Scott and the Matthews Sisters Stir Up "Toil and Trouble" At Archaia

Few quotes are more associated with witches than "double, double toil and trouble." The line is uttered by the witches three in William Shakespeare's tragedy "Macbeth" and ranks right up there with "Wizard of Oz's" "I'll get you, my pretty -- and your little dog too" and Willow the witch's creepy black eyes from "Buffy the Vampire Slayer" when it comes to fictional witch iconography. Considering how formative a role the Shakespeare line played in establishing witch lore, it should come as no surprise that a comic based on "Macbeth's" three fates will take center stage in "Toil and Trouble," a six issue series from Archaia launching on September 2.

"Lantern City" and "Transformers: Windblade" writer Mairghread Scott and artists Kelly and Nichole Matthews will focus on the three mystically imbued women -- now known as Riata, Cait and Smertae -- as their tryptic starts to crumble due to a rift over how to handle regular humans, especially the potential king Macbeth.

In the original tragedy, a general known as Macbeth gets word from the witches that he will become king of Scotland. Upon learning that, he kills King Duncan and takes the seat of power for himself, but finds it far from comfortable as he has to continually kill more people to keep his secret.

CBR News spoke with Scott and the Matthews sisters -- who answered questions collectively via email -- about using Shakespeare as a springboard, rounding out the three sisters and joining forces to create this tale.

CBR: With "Toil and Trouble," you're retelling the events of "Macbeth" through the point of view of the witches. What was it about these characters that made you want to explore them in more detail like this?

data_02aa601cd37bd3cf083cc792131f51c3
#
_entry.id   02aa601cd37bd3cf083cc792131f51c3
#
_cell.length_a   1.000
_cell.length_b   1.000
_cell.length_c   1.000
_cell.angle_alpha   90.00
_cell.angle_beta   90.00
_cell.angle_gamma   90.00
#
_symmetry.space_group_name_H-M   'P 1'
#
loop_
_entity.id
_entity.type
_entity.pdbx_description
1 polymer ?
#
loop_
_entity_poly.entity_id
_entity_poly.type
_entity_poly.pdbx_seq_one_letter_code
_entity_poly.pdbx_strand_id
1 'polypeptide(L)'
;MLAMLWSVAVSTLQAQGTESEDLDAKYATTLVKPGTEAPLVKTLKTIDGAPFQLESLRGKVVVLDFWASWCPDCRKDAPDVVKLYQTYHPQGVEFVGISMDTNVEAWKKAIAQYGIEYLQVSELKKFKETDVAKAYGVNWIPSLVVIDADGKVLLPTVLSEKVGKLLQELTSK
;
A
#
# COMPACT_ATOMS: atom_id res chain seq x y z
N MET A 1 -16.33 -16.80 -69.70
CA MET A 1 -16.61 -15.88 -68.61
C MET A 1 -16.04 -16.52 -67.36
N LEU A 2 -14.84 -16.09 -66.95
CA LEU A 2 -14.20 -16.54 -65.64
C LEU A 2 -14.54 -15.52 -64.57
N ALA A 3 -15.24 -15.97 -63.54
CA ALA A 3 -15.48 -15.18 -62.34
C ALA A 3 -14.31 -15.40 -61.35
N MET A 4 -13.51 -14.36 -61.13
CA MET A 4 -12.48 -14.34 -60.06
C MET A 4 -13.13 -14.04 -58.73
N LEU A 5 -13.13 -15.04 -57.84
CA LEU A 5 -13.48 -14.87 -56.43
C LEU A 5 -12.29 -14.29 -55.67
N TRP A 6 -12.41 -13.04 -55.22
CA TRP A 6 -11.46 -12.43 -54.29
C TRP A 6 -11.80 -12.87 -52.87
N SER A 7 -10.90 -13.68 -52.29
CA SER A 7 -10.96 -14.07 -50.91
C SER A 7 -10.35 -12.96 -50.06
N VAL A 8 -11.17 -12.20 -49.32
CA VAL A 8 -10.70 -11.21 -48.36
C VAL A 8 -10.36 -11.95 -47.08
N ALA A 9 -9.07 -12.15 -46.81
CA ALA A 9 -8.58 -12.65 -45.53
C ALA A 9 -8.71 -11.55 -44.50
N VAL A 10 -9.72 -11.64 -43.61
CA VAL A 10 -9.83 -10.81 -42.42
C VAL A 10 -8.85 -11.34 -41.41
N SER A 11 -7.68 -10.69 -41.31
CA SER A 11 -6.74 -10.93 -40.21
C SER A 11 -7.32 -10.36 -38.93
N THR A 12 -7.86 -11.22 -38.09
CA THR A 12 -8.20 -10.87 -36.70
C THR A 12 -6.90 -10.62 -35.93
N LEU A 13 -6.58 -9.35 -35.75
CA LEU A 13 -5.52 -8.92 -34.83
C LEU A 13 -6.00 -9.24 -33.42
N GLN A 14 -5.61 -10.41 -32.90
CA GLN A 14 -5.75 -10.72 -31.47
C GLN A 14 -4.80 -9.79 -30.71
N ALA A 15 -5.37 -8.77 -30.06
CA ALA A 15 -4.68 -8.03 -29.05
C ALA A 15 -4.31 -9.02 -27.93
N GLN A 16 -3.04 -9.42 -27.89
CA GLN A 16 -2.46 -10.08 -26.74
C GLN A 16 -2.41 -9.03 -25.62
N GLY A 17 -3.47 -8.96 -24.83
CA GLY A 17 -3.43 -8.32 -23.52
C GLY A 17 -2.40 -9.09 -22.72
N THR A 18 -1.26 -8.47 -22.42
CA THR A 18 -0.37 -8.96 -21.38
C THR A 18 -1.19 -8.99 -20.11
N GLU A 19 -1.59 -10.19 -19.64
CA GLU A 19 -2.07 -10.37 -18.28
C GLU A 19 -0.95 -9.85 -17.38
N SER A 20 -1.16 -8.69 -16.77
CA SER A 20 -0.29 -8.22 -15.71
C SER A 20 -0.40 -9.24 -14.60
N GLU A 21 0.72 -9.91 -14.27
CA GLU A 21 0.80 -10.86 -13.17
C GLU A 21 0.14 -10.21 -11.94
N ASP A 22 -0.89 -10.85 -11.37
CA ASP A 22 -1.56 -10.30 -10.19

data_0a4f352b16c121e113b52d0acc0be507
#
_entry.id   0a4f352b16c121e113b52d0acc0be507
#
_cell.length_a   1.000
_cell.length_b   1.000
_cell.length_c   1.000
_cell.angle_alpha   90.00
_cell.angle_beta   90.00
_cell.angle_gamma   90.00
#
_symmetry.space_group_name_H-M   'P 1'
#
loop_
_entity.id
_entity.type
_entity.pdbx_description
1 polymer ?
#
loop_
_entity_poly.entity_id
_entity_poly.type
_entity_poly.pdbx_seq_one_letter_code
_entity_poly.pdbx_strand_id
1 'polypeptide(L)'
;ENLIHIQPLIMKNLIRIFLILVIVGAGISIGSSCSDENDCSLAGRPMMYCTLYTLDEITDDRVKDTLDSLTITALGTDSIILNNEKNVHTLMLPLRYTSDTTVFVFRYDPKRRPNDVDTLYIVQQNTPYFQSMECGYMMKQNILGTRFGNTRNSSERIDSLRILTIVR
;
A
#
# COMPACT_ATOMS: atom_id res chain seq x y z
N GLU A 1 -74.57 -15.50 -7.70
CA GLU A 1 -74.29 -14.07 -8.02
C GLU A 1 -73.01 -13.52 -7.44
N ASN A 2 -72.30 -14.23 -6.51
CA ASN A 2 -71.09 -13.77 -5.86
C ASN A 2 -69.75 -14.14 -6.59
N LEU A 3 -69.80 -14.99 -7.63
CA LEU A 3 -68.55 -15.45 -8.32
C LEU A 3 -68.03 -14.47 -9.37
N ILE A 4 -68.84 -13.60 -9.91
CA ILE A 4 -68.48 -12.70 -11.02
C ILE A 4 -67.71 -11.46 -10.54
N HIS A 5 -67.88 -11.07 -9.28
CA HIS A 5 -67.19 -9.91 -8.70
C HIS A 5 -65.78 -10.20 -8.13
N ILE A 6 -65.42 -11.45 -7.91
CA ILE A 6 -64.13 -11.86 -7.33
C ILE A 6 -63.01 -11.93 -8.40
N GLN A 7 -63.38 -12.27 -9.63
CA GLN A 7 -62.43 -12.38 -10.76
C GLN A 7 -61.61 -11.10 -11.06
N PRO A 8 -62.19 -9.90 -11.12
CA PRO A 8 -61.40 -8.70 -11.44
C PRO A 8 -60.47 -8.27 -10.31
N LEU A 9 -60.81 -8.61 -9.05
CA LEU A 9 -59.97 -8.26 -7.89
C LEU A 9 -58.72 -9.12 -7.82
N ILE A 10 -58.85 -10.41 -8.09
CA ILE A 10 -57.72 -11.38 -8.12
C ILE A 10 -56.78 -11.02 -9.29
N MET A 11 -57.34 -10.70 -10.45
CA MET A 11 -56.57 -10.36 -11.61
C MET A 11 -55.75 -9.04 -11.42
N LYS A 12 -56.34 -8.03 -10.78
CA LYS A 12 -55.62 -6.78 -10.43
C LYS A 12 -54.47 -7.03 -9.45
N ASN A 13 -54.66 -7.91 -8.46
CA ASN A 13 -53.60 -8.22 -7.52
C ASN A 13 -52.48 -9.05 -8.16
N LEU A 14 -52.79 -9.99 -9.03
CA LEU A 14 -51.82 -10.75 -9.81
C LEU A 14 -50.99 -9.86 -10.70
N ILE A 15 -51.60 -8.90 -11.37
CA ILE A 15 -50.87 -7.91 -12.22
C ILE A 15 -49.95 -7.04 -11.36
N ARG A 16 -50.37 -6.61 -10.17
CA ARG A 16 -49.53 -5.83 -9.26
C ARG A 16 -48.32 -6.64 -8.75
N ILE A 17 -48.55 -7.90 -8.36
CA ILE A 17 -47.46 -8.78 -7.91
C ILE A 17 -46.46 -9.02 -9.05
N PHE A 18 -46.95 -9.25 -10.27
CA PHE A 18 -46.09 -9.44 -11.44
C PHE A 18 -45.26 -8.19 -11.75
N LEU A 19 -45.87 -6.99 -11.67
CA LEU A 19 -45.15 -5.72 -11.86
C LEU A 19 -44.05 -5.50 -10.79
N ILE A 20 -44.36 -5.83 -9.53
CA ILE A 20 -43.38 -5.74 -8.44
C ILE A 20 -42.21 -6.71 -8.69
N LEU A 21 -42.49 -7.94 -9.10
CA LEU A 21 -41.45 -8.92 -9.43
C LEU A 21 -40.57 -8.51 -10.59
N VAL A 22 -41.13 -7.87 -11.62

Mairghread Scott: The most fascinating aspect of the witches for me was the fact that they are so iconic, so influential, but there's almost no detail to them at all in the original play. Only one of them -- named Riata in our story -- says anything about her life and none of them are even given names, but they're manipulating the entire course of the play, of the nation itself. In "Toil and Trouble" we dive into Smertae, Riata and Cait's lives and explore the women behind the magic, so to speak.

Kelly and Nichole Matthews: The witches were the best part of the play, and you hardly got to know any of them! It's wonderful to have the chance to show everyone another side of the story. Especially in the works of Shakespeare, the side characters are just as interesting -- if not more so -- than the ones you really get to know.

Aside from filling in the characters, how does shifting "Macbeth's" focus alter the overall story? Were there specific elements you wanted to alter going in?

Scott: We tried to maintain as much of the original play as possible, so everything that happens in the play happens in "Toil and Trouble," but as the by-product of what the witches are doing. Smertae is directly involved in the war that first elevates Macbeth, the prophecy that spurs him to want to be king and dozens of events after. Riata actually takes on the role of several minor characters you see in the play, manipulating Lady Macbeth and the castle staff to her own ends.

Our biggest change is eliminating the character Hecate, mostly because she's no longer thought to be original to the play itself, but instead added in later versions. Otherwise, we strive to be the photographic negative of Shakespeare's work, including all the same images and elements, but with a completely different feeling to them.

You had to build up Riata, Cait and Smertae as the three main characters. How would you explain your take on them both as characters and from a visual standpoint?